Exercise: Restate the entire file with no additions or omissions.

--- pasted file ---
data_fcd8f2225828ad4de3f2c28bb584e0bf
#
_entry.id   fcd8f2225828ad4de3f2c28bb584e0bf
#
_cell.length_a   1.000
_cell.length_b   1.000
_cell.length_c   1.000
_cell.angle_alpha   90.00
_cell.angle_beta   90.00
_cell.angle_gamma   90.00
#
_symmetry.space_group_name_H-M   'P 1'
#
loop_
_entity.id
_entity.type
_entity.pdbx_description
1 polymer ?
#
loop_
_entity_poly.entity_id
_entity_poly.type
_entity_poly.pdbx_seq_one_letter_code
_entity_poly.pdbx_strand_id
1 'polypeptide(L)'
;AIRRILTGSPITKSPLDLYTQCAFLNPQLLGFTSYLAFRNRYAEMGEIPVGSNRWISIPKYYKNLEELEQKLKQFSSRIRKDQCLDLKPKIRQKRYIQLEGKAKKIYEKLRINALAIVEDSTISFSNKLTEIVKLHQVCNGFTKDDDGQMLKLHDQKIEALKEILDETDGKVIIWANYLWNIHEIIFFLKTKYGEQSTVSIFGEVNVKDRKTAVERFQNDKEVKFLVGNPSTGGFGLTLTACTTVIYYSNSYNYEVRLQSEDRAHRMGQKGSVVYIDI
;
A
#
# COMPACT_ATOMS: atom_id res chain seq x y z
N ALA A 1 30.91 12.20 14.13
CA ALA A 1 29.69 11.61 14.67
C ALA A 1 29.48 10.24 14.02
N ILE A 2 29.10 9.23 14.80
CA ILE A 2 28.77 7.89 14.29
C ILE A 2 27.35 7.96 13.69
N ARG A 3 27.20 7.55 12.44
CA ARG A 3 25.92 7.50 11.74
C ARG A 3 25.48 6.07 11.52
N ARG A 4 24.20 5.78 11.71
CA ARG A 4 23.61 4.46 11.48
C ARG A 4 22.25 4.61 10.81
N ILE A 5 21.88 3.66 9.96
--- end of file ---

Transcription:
data_fcd8f2225828ad4de3f2c28bb584e0bf
#
_entry.id   fcd8f2225828ad4de3f2c28bb584e0bf
#
_cell.length_a   1.000
_cell.length_b   1.000
_cell.length_c   1.000
_cell.angle_alpha   90.00
_cell.angle_beta   90.00
_cell.angle_gamma   90.00
#
_symmetry.space_group_name_H-M   'P 1'
#
loop_
_entity.id
_entity.type
_entity.pdbx_description
1 polymer ?
#
loop_
_entity_poly.entity_id
_entity_poly.type
_entity_poly.pdbx_seq_one_letter_code
_entity_poly.pdbx_strand_id
1 'polypeptide(L)'
;AIRRILTGSPITKSPLDLYTQCAFLNPQLLGFTSYLAFRNRYAEMGEIPVGSNRWISIPKYYKNLEELEQKLKQFSSRIRKDQCLDLKPKIRQKRYIQLEGKAKKIYEKLRINALAIVEDSTISFSNKLTEIVKLHQVCNGFTKDDDGQMLKLHDQKIEALKEILDETDGKVIIWANYLWNIHEIIFFLKTKYGEQSTVSIFGEVNVKDRKTAVERFQNDKEVKFLVGNPSTGGFGLTLTACTTVIYYSNSYNYEVRLQSEDRAHRMGQKGSVVYIDI
;
A
#
# COMPACT_ATOMS: atom_id res chain seq x y z
N ALA A 1 30.91 12.20 14.13
CA ALA A 1 29.69 11.61 14.67
C ALA A 1 29.48 10.24 14.02
N ILE A 2 29.10 9.23 14.80
CA ILE A 2 28.77 7.89 14.29
C ILE A 2 27.35 7.96 13.69
N ARG A 3 27.20 7.55 12.44
CA ARG A 3 25.92 7.50 11.74
C ARG A 3 25.48 6.07 11.52
N ARG A 4 24.20 5.78 11.71
CA ARG A 4 23.61 4.46 11.48
C ARG A 4 22.25 4.61 10.81
N ILE A 5 21.88 3.66 9.96